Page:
@ComponentScan(basePackages = "com.baeldung.componentscan.springapp")

where basePackages argument is a package or an array of packages for scanning.

2.2. Using @ComponentScan in a Spring Boot Application

The trick with Spring Boot is that many things happen implicitly. We use the @SpringBootApplication annotation, but it’s just a combination of three annotations:

@Configuration
@EnableAutoConfiguration
@ComponentScan

Let’s create a similar structure in com.baeldung.componentscan.springbootapp package. This time the main application will be:

package com.baeldung.componentscan.springbootapp;
// ...
@SpringBootApplication
public class SpringBootComponentScanApp {
    private static ApplicationContext applicationContext;

    @Bean
    public ExampleBean exampleBean() {
        return new ExampleBean();
    }

    public static void main(String[] args) {
        applicationContext = SpringApplication.run(SpringBootComponentScanApp.class, args);
        checkBeansPresence("cat", "dog", "rose", "exampleBean", "springBootComponentScanApp");

    }

    private static void checkBeansPresence(String... beans) {
        for (String beanName : beans) {
            System.out.println("Is " + beanName + " in ApplicationContext: " +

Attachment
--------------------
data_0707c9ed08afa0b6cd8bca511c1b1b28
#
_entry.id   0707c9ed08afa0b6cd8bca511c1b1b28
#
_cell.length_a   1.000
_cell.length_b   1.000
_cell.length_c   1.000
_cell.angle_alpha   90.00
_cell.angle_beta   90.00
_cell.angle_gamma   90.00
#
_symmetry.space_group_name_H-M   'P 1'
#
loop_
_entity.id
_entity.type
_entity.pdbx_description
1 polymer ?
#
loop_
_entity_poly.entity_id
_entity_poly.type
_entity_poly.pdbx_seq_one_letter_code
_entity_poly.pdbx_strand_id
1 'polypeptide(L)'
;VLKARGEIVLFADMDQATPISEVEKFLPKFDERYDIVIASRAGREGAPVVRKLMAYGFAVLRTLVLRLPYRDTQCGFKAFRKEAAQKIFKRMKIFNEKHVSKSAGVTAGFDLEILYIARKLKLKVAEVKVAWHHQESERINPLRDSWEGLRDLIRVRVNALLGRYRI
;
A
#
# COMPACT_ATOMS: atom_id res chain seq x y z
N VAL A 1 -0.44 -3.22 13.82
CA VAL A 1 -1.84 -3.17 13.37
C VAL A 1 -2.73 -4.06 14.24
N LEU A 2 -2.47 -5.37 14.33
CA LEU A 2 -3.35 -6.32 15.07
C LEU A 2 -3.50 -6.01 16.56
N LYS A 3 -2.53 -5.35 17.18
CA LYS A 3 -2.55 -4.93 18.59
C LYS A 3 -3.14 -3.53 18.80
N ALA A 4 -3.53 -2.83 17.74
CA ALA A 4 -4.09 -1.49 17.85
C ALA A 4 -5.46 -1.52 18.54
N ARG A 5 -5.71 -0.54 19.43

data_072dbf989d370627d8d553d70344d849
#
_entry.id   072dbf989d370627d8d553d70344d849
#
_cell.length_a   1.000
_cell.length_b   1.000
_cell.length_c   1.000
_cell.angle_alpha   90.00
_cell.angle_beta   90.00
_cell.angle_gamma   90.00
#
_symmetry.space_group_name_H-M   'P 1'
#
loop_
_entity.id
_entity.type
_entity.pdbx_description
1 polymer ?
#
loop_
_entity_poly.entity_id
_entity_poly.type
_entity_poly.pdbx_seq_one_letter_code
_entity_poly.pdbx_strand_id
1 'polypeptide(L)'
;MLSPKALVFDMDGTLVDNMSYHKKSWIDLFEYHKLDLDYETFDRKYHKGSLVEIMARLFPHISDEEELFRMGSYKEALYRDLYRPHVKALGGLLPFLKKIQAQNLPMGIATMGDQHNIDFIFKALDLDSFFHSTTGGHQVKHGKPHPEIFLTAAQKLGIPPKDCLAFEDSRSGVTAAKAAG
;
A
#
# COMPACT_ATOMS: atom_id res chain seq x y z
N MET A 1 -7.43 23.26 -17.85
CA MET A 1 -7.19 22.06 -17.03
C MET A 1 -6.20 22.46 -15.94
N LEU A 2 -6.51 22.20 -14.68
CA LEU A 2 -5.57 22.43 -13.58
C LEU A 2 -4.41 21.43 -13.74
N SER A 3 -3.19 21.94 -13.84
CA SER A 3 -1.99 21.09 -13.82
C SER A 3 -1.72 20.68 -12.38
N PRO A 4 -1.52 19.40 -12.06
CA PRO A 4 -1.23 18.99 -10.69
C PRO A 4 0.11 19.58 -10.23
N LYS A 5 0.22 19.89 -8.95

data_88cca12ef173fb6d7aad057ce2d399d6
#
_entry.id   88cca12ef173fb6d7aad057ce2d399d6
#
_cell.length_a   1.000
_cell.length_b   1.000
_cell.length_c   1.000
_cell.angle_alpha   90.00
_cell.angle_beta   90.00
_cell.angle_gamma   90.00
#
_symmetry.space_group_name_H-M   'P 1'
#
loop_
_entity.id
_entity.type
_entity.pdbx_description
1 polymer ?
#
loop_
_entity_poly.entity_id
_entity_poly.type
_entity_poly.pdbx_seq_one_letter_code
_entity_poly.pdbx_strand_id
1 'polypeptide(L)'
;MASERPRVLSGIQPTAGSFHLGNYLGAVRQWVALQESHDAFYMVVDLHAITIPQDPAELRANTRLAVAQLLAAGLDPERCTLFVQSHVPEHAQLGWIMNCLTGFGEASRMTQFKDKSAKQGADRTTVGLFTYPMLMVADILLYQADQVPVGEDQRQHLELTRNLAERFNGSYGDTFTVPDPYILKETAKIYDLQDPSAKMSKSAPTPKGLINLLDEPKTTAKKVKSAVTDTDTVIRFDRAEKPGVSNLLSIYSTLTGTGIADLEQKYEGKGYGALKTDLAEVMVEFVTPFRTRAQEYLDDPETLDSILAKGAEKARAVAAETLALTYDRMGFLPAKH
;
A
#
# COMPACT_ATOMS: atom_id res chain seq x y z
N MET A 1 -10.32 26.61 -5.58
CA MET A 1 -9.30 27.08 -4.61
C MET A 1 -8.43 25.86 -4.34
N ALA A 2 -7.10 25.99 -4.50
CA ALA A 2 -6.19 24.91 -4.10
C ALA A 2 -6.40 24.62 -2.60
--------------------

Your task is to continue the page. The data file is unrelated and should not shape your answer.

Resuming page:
applicationContext.containsBean(beanName));
        }
    }
}

All other packages and classes remain the same, we’ll just copy them to the nearby com.baeldung.componentscan.springbootapp package.

Spring Boot scans packages similarly to our previous example. Let’s check the output:

Is cat in ApplicationContext: true
Is dog in ApplicationContext: true
Is rose in ApplicationContext: true
Is exampleBean in ApplicationContext: true
Is springBootComponentScanApp in ApplicationContext: true

The reason we’re just checking the beans for existence in our second example (as opposed to printing out all the beans), is that the output would be too large.

This is because of the implicit @EnableAutoConfiguration annotation which makes Spring Boot create many beans automatically, relying on the dependencies in pom.xml file.

3. @ComponentScan With Arguments

Now let’s customize the paths for scanning. For example, let’s say we want to exclude the Rose bean.

We can do it in a few ways. First, we can change the base package:

@ComponentScan(basePackages = "com.baeldung.componentscan.springapp.animals")
@Configuration
public class SpringComponentScanApp {
   // ...
}

Now the output will be:

springComponentScanApp
cat
dog
exampleBean

Let’s see what’s behind this:

  • springComponentScanApp is created as it’s a configuration passed as an argument to the AnnotationConfigApplicationContext